Blogs, Mini schnauzer concerns

Preparing for dog shows in the Philippines

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Katniss, who would eventually be the top mini schnauzer in the Philippines in 2014 and 2015, being trained to walk on various surfaces as a puppy. Note the stripped jacket. (Photo by Lucy Chan)

How do you prepare your mini schnauzer for a dog show? This is a question I am always asked by those who are starting out in conformation dog shows.

My standard answer is that you can’t prepare a mini schnauzer (or any dog, for that matter) for a dog show overnight, or even a week before a dog show. Dog showing isn’t about short cuts.

If you can’t pour time into the maintenance of your show dog, then don’t cause yourself any further frustration by joining shows. A mini schnauzer’s coat, for instance, would need at least three months of preparation. Getting the trademark wire jacket of a mini schnauzer entails a minimum of 12 weeks of stripping and carding—and that’s assuming the wiry hair comes through right away.

This article, though, is not about hair preparation, but rather, the maintenance of a show dog. It pains me how I would get inquiries or requests for help on how to deal with brownish-reddish leg furnishings,  matted hair, or stained teeth, usually just a few days before a show. Worse, I see dogs brought into the ring without any training, wrong grooming,  or such poor coat conditions that they are dismissed outright by the judge.

Having experienced the highs and lows of showing a mini schnauzer, I can say that successful dog showing calls for judicious planning, attention to detail, and plain hard work.

Preparing your mini schnauzer for a dog show requires paying attention to everything – his physique, wire jacket, furnishings, and most of all, his health. This means having a good diet and exercise (a must whether or not your dog is into conformation shows), training with a qualified handler, and preparing the show coat. (I won’t go into detail into each of these, as each one deserves a separate blog.)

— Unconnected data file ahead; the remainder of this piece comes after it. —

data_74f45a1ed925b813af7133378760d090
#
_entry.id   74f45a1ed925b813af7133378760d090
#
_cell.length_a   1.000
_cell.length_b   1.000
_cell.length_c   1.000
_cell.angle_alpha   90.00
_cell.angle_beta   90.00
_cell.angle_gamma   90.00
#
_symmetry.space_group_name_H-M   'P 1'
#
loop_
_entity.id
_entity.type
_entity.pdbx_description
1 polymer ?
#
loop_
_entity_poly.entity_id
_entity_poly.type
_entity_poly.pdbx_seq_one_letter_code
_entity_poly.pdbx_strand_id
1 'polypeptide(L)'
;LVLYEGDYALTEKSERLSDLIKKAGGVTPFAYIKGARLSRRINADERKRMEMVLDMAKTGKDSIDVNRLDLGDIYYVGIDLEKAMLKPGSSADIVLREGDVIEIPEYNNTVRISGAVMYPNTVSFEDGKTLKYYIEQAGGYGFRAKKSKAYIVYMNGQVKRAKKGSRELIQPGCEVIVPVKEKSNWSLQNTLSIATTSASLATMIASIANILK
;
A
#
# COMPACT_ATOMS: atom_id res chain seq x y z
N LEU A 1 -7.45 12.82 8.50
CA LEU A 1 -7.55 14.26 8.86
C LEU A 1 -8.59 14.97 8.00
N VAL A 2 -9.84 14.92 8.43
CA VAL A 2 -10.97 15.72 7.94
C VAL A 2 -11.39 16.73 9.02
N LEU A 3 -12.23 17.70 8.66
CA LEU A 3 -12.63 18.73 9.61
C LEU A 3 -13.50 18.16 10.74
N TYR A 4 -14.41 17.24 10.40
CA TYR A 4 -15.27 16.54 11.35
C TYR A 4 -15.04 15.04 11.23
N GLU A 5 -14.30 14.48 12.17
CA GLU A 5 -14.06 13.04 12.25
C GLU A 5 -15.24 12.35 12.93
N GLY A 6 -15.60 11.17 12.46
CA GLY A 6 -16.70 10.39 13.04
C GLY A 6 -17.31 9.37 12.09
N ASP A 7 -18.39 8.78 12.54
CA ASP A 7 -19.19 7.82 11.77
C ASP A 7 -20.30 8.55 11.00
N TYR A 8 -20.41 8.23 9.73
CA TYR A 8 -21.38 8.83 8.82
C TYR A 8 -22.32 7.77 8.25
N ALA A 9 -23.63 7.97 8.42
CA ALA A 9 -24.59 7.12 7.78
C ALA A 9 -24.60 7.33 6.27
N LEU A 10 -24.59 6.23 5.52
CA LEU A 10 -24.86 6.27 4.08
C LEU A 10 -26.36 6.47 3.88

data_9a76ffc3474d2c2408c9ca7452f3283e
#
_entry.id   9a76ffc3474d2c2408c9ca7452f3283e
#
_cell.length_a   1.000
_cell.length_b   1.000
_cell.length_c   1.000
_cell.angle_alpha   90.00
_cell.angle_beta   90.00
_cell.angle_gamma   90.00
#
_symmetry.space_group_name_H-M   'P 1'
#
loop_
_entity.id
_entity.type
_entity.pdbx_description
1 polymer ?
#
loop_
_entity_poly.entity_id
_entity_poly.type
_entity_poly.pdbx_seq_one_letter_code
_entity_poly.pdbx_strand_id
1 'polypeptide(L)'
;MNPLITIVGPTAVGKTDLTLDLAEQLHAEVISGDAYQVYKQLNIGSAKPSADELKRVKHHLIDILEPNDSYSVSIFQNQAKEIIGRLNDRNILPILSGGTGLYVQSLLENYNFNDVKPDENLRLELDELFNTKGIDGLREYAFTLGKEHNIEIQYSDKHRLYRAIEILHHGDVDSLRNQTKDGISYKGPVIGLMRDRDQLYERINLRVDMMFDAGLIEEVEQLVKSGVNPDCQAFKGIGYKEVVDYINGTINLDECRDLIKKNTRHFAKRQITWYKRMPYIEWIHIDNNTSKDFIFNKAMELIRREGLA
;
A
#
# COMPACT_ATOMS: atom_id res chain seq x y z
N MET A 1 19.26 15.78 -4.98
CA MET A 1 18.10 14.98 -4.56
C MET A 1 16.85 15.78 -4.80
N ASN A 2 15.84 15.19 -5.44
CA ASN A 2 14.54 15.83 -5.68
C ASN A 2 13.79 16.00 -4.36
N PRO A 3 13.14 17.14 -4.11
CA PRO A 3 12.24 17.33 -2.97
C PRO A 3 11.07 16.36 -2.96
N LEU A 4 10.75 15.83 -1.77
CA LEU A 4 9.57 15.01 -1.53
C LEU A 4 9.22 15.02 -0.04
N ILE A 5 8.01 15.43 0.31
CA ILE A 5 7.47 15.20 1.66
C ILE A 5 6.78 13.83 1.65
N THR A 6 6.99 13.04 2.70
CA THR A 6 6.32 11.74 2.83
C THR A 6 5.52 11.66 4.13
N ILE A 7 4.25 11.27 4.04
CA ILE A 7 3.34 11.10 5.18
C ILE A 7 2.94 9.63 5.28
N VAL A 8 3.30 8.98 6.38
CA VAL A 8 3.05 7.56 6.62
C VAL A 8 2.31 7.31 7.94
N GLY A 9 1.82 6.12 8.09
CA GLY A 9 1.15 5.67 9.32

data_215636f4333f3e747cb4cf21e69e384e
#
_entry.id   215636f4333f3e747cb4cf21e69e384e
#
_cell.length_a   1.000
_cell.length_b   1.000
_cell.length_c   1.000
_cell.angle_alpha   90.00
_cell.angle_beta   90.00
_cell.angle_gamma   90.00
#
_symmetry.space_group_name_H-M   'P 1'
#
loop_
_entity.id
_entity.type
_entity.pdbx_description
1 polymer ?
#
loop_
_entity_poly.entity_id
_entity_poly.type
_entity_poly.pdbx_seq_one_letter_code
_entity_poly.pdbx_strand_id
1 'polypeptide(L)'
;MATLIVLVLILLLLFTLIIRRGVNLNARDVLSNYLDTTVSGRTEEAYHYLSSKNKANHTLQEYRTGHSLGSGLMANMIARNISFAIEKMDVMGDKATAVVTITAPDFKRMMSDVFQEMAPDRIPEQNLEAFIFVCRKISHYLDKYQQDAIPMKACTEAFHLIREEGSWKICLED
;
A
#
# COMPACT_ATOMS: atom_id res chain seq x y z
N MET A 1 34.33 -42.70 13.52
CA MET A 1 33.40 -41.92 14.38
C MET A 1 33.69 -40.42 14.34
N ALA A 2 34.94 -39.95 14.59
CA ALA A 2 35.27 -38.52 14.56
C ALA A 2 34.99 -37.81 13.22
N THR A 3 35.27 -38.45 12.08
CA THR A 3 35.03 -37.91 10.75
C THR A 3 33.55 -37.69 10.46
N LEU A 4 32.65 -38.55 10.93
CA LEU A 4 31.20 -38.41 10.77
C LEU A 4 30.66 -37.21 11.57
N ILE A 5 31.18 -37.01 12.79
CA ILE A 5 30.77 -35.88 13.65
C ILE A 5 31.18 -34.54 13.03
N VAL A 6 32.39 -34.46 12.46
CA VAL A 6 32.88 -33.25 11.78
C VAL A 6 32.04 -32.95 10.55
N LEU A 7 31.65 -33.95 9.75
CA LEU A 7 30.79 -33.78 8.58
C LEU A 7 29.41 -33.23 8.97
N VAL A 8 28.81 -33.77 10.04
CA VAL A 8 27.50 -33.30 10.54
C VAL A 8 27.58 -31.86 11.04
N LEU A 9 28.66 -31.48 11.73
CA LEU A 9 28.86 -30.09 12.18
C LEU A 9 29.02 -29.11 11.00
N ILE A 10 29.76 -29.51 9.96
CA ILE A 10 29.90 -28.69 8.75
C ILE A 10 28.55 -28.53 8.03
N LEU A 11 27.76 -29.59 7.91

Needless to say, you can’t do these overnight. It starts from choosing the right dog (with the correct structure and temperament) and being honest enough with yourself if your chosen show dog turns out to be of pet quality.

It means investing time and resources in preparing and conditioning this dog for the show ring. It means understanding the dog’s structure, knowing his strengths and weaknesses, and knowing how to best present him. If you are showing a schnauzer, it means long hours of stripping that show coat, making sure that the wiry jacket comes out, and following a pattern that complements the dog’s structure. It means checking out your dog every day, brushing his coat to ensure that no mats form, and making sure the furnishings and beard aren’t stained by saliva, food, or any other thing that causes discoloration.

Dog showing is not for lazybones. You need to get up and oversee your dog’s daily activities. It requires endurance training so that the dog does not tire easily, adequate socialization so that he can interact uneventfully with both canines and humans, and sensitization so that loud sounds and new places do not scare him. It also requires you to understand dog show rules (under the Philippine Canine Club) and the associated documentation and veterinary needs.

Of course, you can get a groomer, trainer, and handler to do these things for you, but if you don’t really know what they’re doing, then you’re not going to get anywhere. Instead, try to learn from them and from others as well so that you can set goals for your dog. In conformation dog shows, as in life, it is not so much about the destination, but the journey, that you can learn and enjoy the most.

Getting your mini schnauzer into the world of conformation dog shows may not be a walk in the park, but with dedication, knowledge, and support from the right team, you can learn, thrive, and have some fun at the same time — while hopefully taking home some nice titles.

 

 

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